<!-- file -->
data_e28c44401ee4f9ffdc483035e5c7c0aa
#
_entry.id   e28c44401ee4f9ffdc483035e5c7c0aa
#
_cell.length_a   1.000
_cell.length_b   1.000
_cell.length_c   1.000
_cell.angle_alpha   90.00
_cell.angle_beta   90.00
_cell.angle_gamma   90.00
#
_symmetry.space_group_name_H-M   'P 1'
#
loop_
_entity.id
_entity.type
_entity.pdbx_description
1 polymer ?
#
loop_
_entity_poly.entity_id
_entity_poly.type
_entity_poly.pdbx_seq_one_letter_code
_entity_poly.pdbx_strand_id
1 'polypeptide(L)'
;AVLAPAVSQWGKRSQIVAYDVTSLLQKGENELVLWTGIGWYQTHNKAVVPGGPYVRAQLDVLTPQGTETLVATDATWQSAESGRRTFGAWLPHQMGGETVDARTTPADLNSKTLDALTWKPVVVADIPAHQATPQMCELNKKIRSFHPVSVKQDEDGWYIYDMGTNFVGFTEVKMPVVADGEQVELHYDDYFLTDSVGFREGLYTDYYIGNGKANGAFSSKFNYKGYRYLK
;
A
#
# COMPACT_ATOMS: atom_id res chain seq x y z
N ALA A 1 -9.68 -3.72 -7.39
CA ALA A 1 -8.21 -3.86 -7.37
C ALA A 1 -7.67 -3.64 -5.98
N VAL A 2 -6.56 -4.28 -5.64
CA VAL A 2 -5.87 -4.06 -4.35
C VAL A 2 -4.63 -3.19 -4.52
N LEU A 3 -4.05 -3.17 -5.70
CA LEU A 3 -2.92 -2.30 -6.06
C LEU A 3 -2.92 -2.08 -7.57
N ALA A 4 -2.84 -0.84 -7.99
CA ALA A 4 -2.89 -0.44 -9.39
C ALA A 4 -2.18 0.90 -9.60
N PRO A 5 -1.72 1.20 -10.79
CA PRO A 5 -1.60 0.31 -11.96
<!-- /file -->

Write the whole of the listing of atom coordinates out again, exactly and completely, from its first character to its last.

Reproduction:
data_e28c44401ee4f9ffdc483035e5c7c0aa
#
_entry.id   e28c44401ee4f9ffdc483035e5c7c0aa
#
_cell.length_a   1.000
_cell.length_b   1.000
_cell.length_c   1.000
_cell.angle_alpha   90.00
_cell.angle_beta   90.00
_cell.angle_gamma   90.00
#
_symmetry.space_group_name_H-M   'P 1'
#
loop_
_entity.id
_entity.type
_entity.pdbx_description
1 polymer ?
#
loop_
_entity_poly.entity_id
_entity_poly.type
_entity_poly.pdbx_seq_one_letter_code
_entity_poly.pdbx_strand_id
1 'polypeptide(L)'
;AVLAPAVSQWGKRSQIVAYDVTSLLQKGENELVLWTGIGWYQTHNKAVVPGGPYVRAQLDVLTPQGTETLVATDATWQSAESGRRTFGAWLPHQMGGETVDARTTPADLNSKTLDALTWKPVVVADIPAHQATPQMCELNKKIRSFHPVSVKQDEDGWYIYDMGTNFVGFTEVKMPVVADGEQVELHYDDYFLTDSVGFREGLYTDYYIGNGKANGAFSSKFNYKGYRYLK
;
A
#
# COMPACT_ATOMS: atom_id res chain seq x y z
N ALA A 1 -9.68 -3.72 -7.39
CA ALA A 1 -8.21 -3.86 -7.37
C ALA A 1 -7.67 -3.64 -5.98
N VAL A 2 -6.56 -4.28 -5.64
CA VAL A 2 -5.87 -4.06 -4.35
C VAL A 2 -4.63 -3.19 -4.52
N LEU A 3 -4.05 -3.17 -5.70
CA LEU A 3 -2.92 -2.30 -6.06
C LEU A 3 -2.92 -2.08 -7.57
N ALA A 4 -2.84 -0.84 -7.99
CA ALA A 4 -2.89 -0.44 -9.39
C ALA A 4 -2.18 0.90 -9.60
N PRO A 5 -1.72 1.20 -10.79
CA PRO A 5 -1.60 0.31 -11.96